It's a foreign feeling to laugh at jokes that are actually written with me in mind, and mid-movie, it finally hits me how rare all of this actually is. A recent USC Annenberg study of the most popular films of the past decade discovered that only 6.3 percent of speaking characters are of Asian descent. That's no surprise to me; I spent my childhood watching American movies with white casts, occasionally rotating in Jackie Chan action comedies and other martial arts epics. My selections for heroines of Asian descent were strictly limited to Michelle Yeoh in Tomorrow Never Dies and Lucy Liu in Charlie's Angels; my options for heartthrobs were capped by Shang from Mulan (a cartoon!) and Paolo Montalbán from that groundbreaking adaptation of Cinderella in 1997.
As I've learned, it's hard to crave what you've never tasted, to miss what you'd never had the chance to love. Yet in Crazy Rich Asians, Constance Wu glows as an Asian-American heroine of the romantic comedy. Henry Golding, meanwhile, is a charismatic leading man of Asian descent who resembles the actors of Hollywood's golden age. Nico Santos, Ken Jeong, Jimmy O. Yang, Ronny Chieng — actors whom audiences might recognize from being supporting characters in other projects — stand front and center, alongside dozens of other Asian faces. None of these characters practice martial arts or are fetishized into submissive sexual stereotypes, and their accents aren't patronized by others. They're multidimensional and amiable; they're funny and gorgeous; they're educated, cultured and powerful. And the men even show off their abs — multiple times!
The penultimate scene of the movie, featuring Michelle Yeoh's fierce, demanding Eleanor Young telling off Wu's Rachel Chu, hits me the hardest. Defending herself against Eleanor, Rachel pays tribute to her own mother, who came to America to give her daughter a better life. In these two characters, I see a composite of my own mother and so many parents of the people seated around me in my screening: women who left everything they knew and immigrated to a new country to reinvent their lives, all with the hopes of providing more for their next generation. They're often disregarded by strangers, government officials, and sometimes even their own kids, but they're the true heroes of our stories.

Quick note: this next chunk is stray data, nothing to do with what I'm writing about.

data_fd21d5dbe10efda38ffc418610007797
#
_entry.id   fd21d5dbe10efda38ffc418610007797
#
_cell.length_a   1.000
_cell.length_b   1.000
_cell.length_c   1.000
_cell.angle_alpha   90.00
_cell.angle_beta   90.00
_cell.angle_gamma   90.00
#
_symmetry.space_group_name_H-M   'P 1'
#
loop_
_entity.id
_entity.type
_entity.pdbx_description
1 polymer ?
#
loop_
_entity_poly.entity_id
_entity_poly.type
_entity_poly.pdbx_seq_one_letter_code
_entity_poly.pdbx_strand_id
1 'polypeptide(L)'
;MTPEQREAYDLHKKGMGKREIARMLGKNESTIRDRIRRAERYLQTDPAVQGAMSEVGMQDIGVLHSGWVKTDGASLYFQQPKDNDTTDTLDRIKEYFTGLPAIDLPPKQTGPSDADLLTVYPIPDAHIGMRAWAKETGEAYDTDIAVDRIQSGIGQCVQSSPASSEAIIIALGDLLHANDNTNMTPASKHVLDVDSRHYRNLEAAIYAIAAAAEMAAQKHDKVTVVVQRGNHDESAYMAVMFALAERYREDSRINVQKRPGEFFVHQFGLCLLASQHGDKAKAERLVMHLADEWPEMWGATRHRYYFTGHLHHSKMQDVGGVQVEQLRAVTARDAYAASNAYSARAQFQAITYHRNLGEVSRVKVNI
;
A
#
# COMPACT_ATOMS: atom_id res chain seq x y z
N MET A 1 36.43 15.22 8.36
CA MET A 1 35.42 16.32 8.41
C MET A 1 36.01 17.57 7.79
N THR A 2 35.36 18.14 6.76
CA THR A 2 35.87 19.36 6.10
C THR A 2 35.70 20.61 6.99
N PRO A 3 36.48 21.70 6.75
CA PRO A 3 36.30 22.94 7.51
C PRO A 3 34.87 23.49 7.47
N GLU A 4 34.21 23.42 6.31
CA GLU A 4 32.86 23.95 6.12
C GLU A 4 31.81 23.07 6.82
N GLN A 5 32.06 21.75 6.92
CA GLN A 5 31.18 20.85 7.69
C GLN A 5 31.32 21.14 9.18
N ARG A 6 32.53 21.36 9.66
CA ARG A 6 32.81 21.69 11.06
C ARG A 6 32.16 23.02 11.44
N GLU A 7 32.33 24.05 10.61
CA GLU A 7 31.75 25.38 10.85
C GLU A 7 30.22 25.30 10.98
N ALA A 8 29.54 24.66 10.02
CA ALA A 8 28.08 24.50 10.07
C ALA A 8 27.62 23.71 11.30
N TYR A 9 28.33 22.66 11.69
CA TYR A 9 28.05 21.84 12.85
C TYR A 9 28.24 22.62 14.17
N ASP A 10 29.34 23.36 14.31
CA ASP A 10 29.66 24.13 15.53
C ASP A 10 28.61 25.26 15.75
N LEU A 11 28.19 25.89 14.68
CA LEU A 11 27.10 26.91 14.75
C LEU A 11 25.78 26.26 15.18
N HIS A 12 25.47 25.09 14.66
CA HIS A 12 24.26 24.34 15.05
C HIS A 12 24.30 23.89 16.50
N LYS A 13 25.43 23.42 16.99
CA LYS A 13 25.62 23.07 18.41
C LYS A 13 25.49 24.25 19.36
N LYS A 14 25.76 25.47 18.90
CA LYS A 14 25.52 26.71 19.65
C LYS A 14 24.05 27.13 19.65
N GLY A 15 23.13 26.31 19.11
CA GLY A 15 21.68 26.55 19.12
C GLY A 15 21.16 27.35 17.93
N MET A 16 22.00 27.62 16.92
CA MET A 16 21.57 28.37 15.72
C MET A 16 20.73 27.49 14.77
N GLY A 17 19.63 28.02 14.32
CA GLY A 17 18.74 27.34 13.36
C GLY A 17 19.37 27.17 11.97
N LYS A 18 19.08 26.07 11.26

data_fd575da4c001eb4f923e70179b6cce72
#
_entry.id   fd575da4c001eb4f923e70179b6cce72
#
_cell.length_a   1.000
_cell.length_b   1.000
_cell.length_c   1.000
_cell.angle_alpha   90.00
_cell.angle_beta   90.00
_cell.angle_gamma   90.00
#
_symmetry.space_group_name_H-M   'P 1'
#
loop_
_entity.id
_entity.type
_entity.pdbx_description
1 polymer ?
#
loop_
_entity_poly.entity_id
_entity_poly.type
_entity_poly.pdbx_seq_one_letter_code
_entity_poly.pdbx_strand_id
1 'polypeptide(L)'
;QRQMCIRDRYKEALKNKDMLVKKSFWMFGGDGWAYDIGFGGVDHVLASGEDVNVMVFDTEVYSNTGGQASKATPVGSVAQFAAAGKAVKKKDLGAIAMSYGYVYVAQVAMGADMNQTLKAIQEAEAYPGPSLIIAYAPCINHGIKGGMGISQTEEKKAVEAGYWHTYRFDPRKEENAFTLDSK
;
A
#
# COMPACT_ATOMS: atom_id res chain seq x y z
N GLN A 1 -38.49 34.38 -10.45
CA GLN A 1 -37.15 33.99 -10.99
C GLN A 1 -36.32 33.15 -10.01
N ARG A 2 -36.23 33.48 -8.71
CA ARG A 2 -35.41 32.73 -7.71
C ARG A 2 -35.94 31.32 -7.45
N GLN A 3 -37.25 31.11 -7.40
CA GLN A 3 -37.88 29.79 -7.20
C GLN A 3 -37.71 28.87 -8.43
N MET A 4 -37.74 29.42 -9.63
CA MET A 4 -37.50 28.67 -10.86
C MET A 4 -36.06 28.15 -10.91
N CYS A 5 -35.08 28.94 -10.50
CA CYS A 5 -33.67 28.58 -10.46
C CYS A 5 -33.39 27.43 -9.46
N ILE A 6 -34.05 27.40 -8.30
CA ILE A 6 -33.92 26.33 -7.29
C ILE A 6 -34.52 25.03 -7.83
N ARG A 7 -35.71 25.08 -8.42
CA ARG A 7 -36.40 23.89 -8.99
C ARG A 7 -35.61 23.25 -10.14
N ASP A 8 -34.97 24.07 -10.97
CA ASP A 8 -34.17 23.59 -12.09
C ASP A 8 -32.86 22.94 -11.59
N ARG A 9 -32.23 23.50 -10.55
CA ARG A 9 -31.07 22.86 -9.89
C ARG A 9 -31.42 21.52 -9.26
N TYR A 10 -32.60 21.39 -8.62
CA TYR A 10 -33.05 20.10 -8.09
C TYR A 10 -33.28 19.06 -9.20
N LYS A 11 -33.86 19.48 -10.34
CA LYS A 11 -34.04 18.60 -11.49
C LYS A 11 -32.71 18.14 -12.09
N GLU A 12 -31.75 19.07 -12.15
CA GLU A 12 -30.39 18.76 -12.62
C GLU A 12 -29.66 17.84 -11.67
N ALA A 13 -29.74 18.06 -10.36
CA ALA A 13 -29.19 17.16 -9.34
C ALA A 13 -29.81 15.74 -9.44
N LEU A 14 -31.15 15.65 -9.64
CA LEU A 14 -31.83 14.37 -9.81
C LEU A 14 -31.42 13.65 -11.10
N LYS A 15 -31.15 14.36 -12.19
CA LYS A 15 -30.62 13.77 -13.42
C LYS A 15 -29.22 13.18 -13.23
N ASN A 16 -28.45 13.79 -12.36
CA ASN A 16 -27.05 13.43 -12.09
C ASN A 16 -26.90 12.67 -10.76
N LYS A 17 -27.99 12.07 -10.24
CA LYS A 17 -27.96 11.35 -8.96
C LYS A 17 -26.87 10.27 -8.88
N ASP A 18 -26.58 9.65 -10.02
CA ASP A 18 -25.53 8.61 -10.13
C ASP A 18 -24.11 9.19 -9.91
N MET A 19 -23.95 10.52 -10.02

Upon realizing this truth, I sob quietly, frustrated that I needed the reminder that this kind of representation matters so much, but thankful that this film exists. After the closing credits roll (complete with a gasp-worthy mid-credits scene), the other reporters and I board the buses back. We spend the ride expressing our excitement to see the movie again (maybe even with our parents) on opening weekend, and our hopes that this movie is received by non-Asian audiences and becomes a bonafide hit. I sit back, dreaming of the countless moviegoers who will soon look up to Wu, drool over Golding, and feel so simultaneously entertained and understood in the way I just did.
Crazy Rich Asians is a modern-day Hollywood studio release in which every single one of its actors, more than any other cast of any major movie I've seen in my lifetime, actually looks a great deal like me. And now that I've finally gotten a taste of on-screen representation, I hope I never go without it again.